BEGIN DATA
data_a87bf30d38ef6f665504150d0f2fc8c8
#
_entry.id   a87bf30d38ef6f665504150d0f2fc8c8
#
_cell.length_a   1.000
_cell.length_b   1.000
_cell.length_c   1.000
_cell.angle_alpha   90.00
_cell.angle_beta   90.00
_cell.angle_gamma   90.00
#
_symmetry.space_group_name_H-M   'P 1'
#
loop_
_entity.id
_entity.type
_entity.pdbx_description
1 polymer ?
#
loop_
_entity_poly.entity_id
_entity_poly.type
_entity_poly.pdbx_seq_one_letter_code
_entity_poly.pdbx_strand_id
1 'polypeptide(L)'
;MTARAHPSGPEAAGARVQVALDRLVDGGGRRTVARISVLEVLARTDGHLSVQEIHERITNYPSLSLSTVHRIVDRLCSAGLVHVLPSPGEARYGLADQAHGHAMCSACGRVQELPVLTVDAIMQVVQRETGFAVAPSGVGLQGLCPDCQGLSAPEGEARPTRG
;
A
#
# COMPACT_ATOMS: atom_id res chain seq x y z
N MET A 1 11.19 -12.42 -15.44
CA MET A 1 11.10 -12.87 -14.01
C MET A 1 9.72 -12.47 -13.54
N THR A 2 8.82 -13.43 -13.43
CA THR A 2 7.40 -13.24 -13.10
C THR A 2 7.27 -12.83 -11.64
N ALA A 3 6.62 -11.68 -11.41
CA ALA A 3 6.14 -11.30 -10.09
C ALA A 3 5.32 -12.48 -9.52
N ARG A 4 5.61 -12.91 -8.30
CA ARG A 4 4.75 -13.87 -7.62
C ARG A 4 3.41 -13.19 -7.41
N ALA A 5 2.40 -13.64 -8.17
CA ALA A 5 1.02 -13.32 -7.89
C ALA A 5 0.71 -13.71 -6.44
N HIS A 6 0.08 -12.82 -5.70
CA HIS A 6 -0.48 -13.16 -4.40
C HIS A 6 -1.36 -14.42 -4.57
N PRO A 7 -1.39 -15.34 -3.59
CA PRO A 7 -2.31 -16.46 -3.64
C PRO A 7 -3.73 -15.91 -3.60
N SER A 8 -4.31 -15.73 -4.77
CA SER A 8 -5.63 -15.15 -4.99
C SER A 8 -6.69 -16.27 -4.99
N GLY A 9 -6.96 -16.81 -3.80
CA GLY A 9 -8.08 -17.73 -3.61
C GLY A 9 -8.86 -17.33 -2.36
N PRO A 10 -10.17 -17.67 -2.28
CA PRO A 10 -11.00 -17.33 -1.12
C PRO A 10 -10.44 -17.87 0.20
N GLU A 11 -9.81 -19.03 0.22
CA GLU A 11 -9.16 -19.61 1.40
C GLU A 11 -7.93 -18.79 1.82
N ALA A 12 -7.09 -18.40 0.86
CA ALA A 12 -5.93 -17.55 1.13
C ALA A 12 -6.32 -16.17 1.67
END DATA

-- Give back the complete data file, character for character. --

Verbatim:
data_a87bf30d38ef6f665504150d0f2fc8c8
#
_entry.id   a87bf30d38ef6f665504150d0f2fc8c8
#
_cell.length_a   1.000
_cell.length_b   1.000
_cell.length_c   1.000
_cell.angle_alpha   90.00
_cell.angle_beta   90.00
_cell.angle_gamma   90.00
#
_symmetry.space_group_name_H-M   'P 1'
#
loop_
_entity.id
_entity.type
_entity.pdbx_description
1 polymer ?
#
loop_
_entity_poly.entity_id
_entity_poly.type
_entity_poly.pdbx_seq_one_letter_code
_entity_poly.pdbx_strand_id
1 'polypeptide(L)'
;MTARAHPSGPEAAGARVQVALDRLVDGGGRRTVARISVLEVLARTDGHLSVQEIHERITNYPSLSLSTVHRIVDRLCSAGLVHVLPSPGEARYGLADQAHGHAMCSACGRVQELPVLTVDAIMQVVQRETGFAVAPSGVGLQGLCPDCQGLSAPEGEARPTRG
;
A
#
# COMPACT_ATOMS: atom_id res chain seq x y z
N MET A 1 11.19 -12.42 -15.44
CA MET A 1 11.10 -12.87 -14.01
C MET A 1 9.72 -12.47 -13.54
N THR A 2 8.82 -13.43 -13.43
CA THR A 2 7.40 -13.24 -13.10
C THR A 2 7.27 -12.83 -11.64
N ALA A 3 6.62 -11.68 -11.41
CA ALA A 3 6.14 -11.30 -10.09
C ALA A 3 5.32 -12.48 -9.52
N ARG A 4 5.61 -12.91 -8.30
CA ARG A 4 4.75 -13.87 -7.62
C ARG A 4 3.41 -13.19 -7.41
N ALA A 5 2.40 -13.64 -8.17
CA ALA A 5 1.02 -13.32 -7.89
C ALA A 5 0.71 -13.71 -6.44
N HIS A 6 0.08 -12.82 -5.70
CA HIS A 6 -0.48 -13.16 -4.40
C HIS A 6 -1.36 -14.42 -4.57
N PRO A 7 -1.39 -15.34 -3.59
CA PRO A 7 -2.31 -16.46 -3.64
C PRO A 7 -3.73 -15.91 -3.60
N SER A 8 -4.31 -15.73 -4.77
CA SER A 8 -5.63 -15.15 -4.99
C SER A 8 -6.69 -16.27 -4.99
N GLY A 9 -6.96 -16.81 -3.80
CA GLY A 9 -8.08 -17.73 -3.61
C GLY A 9 -8.86 -17.33 -2.36
N PRO A 10 -10.17 -17.67 -2.28
CA PRO A 10 -11.00 -17.33 -1.12
C PRO A 10 -10.44 -17.87 0.20
N GLU A 11 -9.81 -19.03 0.22
CA GLU A 11 -9.16 -19.61 1.40
C GLU A 11 -7.93 -18.79 1.82
N ALA A 12 -7.09 -18.40 0.86
CA ALA A 12 -5.93 -17.55 1.13
C ALA A 12 -6.32 -16.17 1.67